Population density, activity pattern and habitat use of the ocelot Leopardus pardalis in an Atlantic Forest protected area, Southeastern Brazil.
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Department of Ecology, Rio de Janeiro State University, Rua São Francisco Xavier, no 524, Pavilhão Haroldo Lisboa da Cunha, 2 andar, sala 224, Bairro Maracanã, CEP: 20550-900, Rio de Janeiro, RJ, Brazil
Zentrum für Naturkunde, Martin-Luther-King-Platz 3, 20146 Hamburg, Deutschland
Department of Ecosystem Science and Management, Intercollege Graduate Degree Program in Ecology, Pennsylvania State University, University Park, Pennsylvania, USA
Wildlife Laboratory, Embrapa Pantanal, Rua 21 de Setembro,n° 1.880, Bairro Nossa Senhora de Fátima,CEP:79320-900. Corumbá, Mato Grosso do Sul, Brazil
Online publication date: 2019-09-10
Publication date: 2019-09-10
Corresponding author
Atilla Colombo Ferreguetti   

Universidade do Estado do Rio de Janeiro
Hystrix It. J. Mamm. 2019;30(2):120–125
The ocelot Leopardus pardalis (Linnaeus, 1758) is a nocturnal opportunistic felid that has a wide geographic distribution in almost every American continent. Although this species is classified as Least Concern, its populations have been declining as a direct consequence of the destruction of their habitats. Information on the density, occupancy and factors influencing habitat use of ocelots is of great importance for the establishment of action plans aimed for conservation. We studied ocelots in a protected area of the Atlantic Forest, Vale Natural Reserve, state of Espírito Santo, Brazil. We estimated density, characterized activity patterns, and evaluated how habitat use was influenced by six covariates. Estimated density (Mean±SE; 45.84±5.45 ocelots per 100 km2) was higher than other areas studied within the Atlantic Forest. Ocelots were more active during twilight and night than other times of day (between 1330 and 2030 h and 2330 and 0400 h). The probability of occupancy was influenced by distance to the closest water resources (negatively), canopy cover, distance to the edge and number of prey (all three positively influenced), and the detectability was negatively influenced by distance from a water resource. Our data reinforce the importance of VNR as an important reservoir of the species. Therefore, the results presented herein can be a starting point to support future action plans for the species, making predictions regarding the ecosystem and management and conservation of the ocelot by using tools such as Population Viability Analysis. Furthermore, the results can be used as a surrogate for other regions in which the species occurs, because many locations may be affected by the same covariates used herein.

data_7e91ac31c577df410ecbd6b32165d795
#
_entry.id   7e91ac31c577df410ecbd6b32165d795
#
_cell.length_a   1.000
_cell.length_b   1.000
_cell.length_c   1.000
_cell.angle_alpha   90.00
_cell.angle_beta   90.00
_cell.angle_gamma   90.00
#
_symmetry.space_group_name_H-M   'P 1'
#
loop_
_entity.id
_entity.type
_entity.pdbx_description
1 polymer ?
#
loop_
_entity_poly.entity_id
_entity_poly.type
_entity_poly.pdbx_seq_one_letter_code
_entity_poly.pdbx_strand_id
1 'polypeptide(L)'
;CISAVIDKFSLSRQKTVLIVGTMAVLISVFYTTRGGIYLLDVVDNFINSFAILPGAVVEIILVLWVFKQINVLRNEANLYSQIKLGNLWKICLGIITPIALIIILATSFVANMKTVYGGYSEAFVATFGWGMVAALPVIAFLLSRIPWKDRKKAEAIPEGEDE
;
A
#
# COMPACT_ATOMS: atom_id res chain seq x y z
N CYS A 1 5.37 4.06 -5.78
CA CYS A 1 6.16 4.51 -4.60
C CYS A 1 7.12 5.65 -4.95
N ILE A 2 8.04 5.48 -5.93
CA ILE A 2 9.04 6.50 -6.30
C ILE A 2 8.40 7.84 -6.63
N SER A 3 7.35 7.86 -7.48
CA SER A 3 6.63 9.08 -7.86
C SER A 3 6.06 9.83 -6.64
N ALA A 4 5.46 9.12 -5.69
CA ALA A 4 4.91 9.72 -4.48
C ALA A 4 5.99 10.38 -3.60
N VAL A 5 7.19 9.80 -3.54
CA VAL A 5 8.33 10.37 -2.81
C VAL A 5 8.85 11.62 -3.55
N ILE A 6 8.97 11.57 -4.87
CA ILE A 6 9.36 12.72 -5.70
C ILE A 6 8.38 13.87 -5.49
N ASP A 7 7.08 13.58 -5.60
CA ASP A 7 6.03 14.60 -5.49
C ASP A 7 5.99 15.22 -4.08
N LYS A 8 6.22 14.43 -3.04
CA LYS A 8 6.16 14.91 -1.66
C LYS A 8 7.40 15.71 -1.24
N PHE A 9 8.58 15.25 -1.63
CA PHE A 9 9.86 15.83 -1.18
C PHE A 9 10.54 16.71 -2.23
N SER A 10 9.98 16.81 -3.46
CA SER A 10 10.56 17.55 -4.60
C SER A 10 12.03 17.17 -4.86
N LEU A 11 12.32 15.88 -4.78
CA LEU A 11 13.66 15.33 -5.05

We are very grateful to Vale Natural Reserve for their support and for allowing the field work for this research. HGB thanks FAPERJ (E26/201.267/2014; E-26/202.757/2017), CNPq (307781/2014-3; 306585/2018-9) and Prociência-UERJ for research and productivity grants. This study was financed by the Research Program in Biodiversity Mata Atlântica (CNPq/MCTIC - 457458/2012-7). This study was financed in part by the Coordenação de Aperfeiçoamento de Pessoal de Nível Superior -- Brasil (CAPES) -- Finance Code 001. We also want to thank the reviewers for the considerations to improve this paper.